It’s an inspiring gathering at a beautiful, fully green, 100 percent solar-powered venue called Smogshoppe, (which is a converted smog shop…) on Friday, December 10, 2021 from 6:30 p.m. – 10:30 p.m., so you can make a night out of it. Wahoo’s will be providing the fish tacos. Sierra Nevada, White Claw, and Liquid Death Water will keep your glass full.

The Inertia’s EVOLVE 2021 is presented by Sierra Nevada, White Claw, Chevrolet, and Klean Kanteen. Tacos by Wahoos. This year’s gathering will benefit Changing Tides Foundation and Un Mar de Colores.

No word, as yet, how Chevrolet will respond to the dig at smogging automobiles.

Tickets $35.

I’ll see you there?

Visual re-enactment of master Shaw being a hero.
Visual re-enactment of master Shaw being a hero.

Chivalrous Australian teenager defends fair lady’s honor by “smacking” shark that gave her unwanted bite, swimming her safely to shore!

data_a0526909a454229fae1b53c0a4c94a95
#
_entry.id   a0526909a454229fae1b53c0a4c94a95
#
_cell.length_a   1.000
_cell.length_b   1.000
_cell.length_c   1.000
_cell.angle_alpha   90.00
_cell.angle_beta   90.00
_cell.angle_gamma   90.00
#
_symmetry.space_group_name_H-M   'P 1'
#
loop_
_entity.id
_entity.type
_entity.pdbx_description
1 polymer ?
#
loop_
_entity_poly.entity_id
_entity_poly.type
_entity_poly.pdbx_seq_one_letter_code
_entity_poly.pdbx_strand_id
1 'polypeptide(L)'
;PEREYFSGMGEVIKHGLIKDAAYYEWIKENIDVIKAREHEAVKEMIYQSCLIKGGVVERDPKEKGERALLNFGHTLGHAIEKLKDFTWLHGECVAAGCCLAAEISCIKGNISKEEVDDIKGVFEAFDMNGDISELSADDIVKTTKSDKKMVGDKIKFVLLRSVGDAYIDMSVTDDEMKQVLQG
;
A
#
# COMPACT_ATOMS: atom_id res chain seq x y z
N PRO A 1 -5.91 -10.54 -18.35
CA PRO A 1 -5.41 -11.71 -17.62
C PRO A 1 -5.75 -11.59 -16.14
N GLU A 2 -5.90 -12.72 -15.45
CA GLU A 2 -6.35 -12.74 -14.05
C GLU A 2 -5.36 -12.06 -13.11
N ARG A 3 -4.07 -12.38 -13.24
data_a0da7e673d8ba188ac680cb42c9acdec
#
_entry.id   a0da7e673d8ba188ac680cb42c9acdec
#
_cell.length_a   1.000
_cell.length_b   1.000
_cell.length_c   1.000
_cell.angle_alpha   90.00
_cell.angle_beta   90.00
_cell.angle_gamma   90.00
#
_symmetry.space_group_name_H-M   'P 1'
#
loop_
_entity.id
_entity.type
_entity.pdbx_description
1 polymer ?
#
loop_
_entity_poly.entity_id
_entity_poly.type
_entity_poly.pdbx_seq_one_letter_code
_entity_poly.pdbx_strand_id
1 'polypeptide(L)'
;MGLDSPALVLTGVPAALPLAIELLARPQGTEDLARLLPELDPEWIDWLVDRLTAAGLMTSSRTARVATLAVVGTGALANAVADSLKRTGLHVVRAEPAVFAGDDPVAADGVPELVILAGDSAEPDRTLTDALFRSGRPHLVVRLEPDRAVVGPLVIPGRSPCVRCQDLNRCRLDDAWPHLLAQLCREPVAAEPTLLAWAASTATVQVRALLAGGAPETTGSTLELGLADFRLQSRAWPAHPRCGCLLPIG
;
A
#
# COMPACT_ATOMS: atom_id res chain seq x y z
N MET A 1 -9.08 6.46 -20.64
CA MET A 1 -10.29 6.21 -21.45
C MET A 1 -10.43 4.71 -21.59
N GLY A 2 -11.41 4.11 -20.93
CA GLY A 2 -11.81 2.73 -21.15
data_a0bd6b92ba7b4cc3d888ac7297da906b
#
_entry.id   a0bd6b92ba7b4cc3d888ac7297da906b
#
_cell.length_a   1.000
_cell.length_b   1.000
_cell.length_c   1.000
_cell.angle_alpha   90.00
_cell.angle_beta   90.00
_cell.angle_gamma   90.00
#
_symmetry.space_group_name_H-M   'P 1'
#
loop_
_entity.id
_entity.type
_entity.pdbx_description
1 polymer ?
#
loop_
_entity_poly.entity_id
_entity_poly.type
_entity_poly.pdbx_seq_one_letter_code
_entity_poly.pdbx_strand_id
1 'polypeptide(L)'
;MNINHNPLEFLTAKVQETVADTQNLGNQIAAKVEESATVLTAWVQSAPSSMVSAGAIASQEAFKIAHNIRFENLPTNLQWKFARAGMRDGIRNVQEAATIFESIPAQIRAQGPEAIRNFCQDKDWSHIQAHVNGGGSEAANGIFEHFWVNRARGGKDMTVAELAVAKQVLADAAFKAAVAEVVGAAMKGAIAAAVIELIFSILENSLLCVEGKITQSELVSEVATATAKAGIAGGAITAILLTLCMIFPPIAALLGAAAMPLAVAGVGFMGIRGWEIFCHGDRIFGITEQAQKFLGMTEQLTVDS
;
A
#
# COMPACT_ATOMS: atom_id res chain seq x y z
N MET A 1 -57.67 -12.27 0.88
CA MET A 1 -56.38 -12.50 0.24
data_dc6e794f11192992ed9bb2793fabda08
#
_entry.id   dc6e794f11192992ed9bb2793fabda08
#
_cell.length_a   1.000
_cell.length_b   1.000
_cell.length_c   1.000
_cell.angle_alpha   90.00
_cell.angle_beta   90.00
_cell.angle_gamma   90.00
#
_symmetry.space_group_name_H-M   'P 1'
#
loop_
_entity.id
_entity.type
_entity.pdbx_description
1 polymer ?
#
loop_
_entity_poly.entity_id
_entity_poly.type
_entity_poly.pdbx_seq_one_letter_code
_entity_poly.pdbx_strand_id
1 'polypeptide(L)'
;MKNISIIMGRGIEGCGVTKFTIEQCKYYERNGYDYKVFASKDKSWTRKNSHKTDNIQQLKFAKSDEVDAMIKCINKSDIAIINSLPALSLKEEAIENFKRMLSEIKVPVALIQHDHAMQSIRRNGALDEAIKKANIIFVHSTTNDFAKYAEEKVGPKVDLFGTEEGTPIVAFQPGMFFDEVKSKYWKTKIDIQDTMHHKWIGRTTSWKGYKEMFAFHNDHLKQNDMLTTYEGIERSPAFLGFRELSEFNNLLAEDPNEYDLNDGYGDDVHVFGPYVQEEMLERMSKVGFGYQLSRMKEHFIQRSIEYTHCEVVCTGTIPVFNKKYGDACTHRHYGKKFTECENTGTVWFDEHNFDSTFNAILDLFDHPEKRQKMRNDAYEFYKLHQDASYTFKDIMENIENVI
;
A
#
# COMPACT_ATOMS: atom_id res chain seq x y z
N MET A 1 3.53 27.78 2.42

They say that chivalry is dead but maybe it just moved to Australia for it is in Ocean Grove Beach near Geelong there on the Victorian coast where we lay our scene. Jack Shaw, a teenager, was out swimming with a lady friend Tiarna (like a true gentleman, master Shaw refused to give her surname) when she felt a sudden pain on her calf.

Looking down, she realized she had been given an unwanted bite by a morally prehistoric shark and to think such things happen in 2021 but happen it did and ouch.

Shaw, caring to for his own life, jumped into action.

“I did my best to get it off there, so I was smacking at it, trying to get it off,” he told the local news. “I turned around, it got me on the back and then I said, ‘swim!’ and tried as fast as we could to get back in to shore.”

In my mind’s eye, the smack was delivered via calfskin driving glove.

Peter Hobbs and his wife Diana, a trauma nurse, just so happened to be surfing with his family nearby when they saw the commotion. Their son immediately began paddling over to help them out but was called back by the worried and not entirely chivalrous parents.

Still, they did jettison their surf in order to help, Peter saying, “Di being an ex professional Trauma Emergency Nurse raced into action, Ella (daughter) brought in the boards and I ran back to the beach bag to call 000 … The ambos didn’t take long to arrive but in the mean time Di had all the volunteer helpers organised and the poor ladies leg compressed bandage and ready for the paramedics. The teens were obviously shocked but taken to hospital.”